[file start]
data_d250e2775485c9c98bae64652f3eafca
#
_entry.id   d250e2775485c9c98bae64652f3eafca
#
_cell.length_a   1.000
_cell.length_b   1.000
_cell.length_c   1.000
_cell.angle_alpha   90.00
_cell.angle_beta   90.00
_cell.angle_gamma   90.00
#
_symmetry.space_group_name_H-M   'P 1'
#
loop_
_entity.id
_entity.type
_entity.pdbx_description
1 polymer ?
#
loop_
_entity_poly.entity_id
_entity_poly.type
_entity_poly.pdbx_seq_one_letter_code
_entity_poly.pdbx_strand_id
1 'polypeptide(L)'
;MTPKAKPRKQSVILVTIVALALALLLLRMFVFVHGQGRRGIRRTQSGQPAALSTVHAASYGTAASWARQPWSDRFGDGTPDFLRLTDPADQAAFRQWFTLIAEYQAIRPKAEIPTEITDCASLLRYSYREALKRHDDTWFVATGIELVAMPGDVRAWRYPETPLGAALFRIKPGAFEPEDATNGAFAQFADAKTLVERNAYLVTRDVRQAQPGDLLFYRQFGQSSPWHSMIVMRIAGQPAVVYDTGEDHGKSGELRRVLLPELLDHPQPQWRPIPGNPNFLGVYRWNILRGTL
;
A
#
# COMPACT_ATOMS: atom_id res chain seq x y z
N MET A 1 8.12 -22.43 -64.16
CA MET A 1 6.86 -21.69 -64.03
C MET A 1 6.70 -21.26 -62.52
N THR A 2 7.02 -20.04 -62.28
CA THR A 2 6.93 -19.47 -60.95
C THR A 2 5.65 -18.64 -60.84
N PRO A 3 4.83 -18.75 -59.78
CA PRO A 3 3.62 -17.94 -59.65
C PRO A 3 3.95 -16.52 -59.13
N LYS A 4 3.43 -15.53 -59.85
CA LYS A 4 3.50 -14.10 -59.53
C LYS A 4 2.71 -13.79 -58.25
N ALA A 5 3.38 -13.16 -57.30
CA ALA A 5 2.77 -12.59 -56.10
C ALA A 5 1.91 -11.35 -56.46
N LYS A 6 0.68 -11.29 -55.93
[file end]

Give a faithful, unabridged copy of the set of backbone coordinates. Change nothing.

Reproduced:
data_d250e2775485c9c98bae64652f3eafca
#
_entry.id   d250e2775485c9c98bae64652f3eafca
#
_cell.length_a   1.000
_cell.length_b   1.000
_cell.length_c   1.000
_cell.angle_alpha   90.00
_cell.angle_beta   90.00
_cell.angle_gamma   90.00
#
_symmetry.space_group_name_H-M   'P 1'
#
loop_
_entity.id
_entity.type
_entity.pdbx_description
1 polymer ?
#
loop_
_entity_poly.entity_id
_entity_poly.type
_entity_poly.pdbx_seq_one_letter_code
_entity_poly.pdbx_strand_id
1 'polypeptide(L)'
;MTPKAKPRKQSVILVTIVALALALLLLRMFVFVHGQGRRGIRRTQSGQPAALSTVHAASYGTAASWARQPWSDRFGDGTPDFLRLTDPADQAAFRQWFTLIAEYQAIRPKAEIPTEITDCASLLRYSYREALKRHDDTWFVATGIELVAMPGDVRAWRYPETPLGAALFRIKPGAFEPEDATNGAFAQFADAKTLVERNAYLVTRDVRQAQPGDLLFYRQFGQSSPWHSMIVMRIAGQPAVVYDTGEDHGKSGELRRVLLPELLDHPQPQWRPIPGNPNFLGVYRWNILRGTL
;
A
#
# COMPACT_ATOMS: atom_id res chain seq x y z
N MET A 1 8.12 -22.43 -64.16
CA MET A 1 6.86 -21.69 -64.03
C MET A 1 6.70 -21.26 -62.52
N THR A 2 7.02 -20.04 -62.28
CA THR A 2 6.93 -19.47 -60.95
C THR A 2 5.65 -18.64 -60.84
N PRO A 3 4.83 -18.75 -59.78
CA PRO A 3 3.62 -17.94 -59.65
C PRO A 3 3.95 -16.52 -59.13
N LYS A 4 3.43 -15.53 -59.85
CA LYS A 4 3.50 -14.10 -59.53
C LYS A 4 2.71 -13.79 -58.25
N ALA A 5 3.38 -13.16 -57.30
CA ALA A 5 2.77 -12.59 -56.10
C ALA A 5 1.91 -11.35 -56.46
N LYS A 6 0.68 -11.29 -55.93